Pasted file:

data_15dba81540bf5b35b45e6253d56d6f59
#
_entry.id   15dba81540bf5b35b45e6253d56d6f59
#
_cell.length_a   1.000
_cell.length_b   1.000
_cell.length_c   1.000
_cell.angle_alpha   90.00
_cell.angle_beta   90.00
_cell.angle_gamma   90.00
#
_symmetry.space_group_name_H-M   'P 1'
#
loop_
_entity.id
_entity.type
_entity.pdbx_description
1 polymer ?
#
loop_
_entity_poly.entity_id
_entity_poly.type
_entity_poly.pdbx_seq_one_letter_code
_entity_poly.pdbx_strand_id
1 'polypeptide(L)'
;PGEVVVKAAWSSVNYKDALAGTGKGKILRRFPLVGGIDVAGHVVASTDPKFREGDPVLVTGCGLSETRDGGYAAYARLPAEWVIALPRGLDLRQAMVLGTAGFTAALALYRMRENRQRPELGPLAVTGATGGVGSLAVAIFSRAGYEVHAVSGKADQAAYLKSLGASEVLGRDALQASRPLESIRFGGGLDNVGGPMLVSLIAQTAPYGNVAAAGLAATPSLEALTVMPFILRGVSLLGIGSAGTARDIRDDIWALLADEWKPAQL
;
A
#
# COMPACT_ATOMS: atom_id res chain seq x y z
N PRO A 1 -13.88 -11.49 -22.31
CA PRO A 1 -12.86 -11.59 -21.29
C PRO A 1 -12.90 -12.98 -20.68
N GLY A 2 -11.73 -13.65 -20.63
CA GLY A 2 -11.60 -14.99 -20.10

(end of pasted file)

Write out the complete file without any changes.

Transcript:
data_15dba81540bf5b35b45e6253d56d6f59
#
_entry.id   15dba81540bf5b35b45e6253d56d6f59
#
_cell.length_a   1.000
_cell.length_b   1.000
_cell.length_c   1.000
_cell.angle_alpha   90.00
_cell.angle_beta   90.00
_cell.angle_gamma   90.00
#
_symmetry.space_group_name_H-M   'P 1'
#
loop_
_entity.id
_entity.type
_entity.pdbx_description
1 polymer ?
#
loop_
_entity_poly.entity_id
_entity_poly.type
_entity_poly.pdbx_seq_one_letter_code
_entity_poly.pdbx_strand_id
1 'polypeptide(L)'
;PGEVVVKAAWSSVNYKDALAGTGKGKILRRFPLVGGIDVAGHVVASTDPKFREGDPVLVTGCGLSETRDGGYAAYARLPAEWVIALPRGLDLRQAMVLGTAGFTAALALYRMRENRQRPELGPLAVTGATGGVGSLAVAIFSRAGYEVHAVSGKADQAAYLKSLGASEVLGRDALQASRPLESIRFGGGLDNVGGPMLVSLIAQTAPYGNVAAAGLAATPSLEALTVMPFILRGVSLLGIGSAGTARDIRDDIWALLADEWKPAQL
;
A
#
# COMPACT_ATOMS: atom_id res chain seq x y z
N PRO A 1 -13.88 -11.49 -22.31
CA PRO A 1 -12.86 -11.59 -21.29
C PRO A 1 -12.90 -12.98 -20.68
N GLY A 2 -11.73 -13.65 -20.63
CA GLY A 2 -11.60 -14.99 -20.10